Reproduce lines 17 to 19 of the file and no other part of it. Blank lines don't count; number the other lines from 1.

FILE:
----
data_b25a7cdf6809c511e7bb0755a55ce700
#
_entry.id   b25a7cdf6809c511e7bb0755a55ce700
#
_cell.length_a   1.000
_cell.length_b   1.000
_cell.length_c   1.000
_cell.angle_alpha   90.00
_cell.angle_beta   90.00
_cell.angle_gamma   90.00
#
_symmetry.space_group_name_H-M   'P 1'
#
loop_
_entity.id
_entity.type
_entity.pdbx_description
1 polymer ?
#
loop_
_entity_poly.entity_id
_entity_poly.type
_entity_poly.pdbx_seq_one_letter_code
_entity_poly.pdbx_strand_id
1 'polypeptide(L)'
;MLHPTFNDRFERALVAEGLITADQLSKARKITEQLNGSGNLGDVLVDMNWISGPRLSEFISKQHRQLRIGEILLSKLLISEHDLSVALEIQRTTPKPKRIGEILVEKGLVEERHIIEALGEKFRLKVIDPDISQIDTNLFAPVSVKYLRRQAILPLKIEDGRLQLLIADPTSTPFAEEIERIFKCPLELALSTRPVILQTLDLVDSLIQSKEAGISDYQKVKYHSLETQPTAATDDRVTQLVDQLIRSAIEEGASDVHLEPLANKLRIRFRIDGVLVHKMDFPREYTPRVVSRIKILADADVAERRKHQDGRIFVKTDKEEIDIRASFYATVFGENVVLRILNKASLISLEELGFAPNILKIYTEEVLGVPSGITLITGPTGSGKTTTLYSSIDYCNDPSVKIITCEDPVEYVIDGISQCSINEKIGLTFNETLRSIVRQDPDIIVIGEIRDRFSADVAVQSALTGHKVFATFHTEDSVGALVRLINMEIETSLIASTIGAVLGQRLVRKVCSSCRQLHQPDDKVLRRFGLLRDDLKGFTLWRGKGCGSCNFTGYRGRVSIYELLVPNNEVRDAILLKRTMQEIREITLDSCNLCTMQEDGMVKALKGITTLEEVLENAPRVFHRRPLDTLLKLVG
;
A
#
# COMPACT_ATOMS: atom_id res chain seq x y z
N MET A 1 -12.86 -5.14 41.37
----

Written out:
_entity.pdbx_description
1 polymer ?
#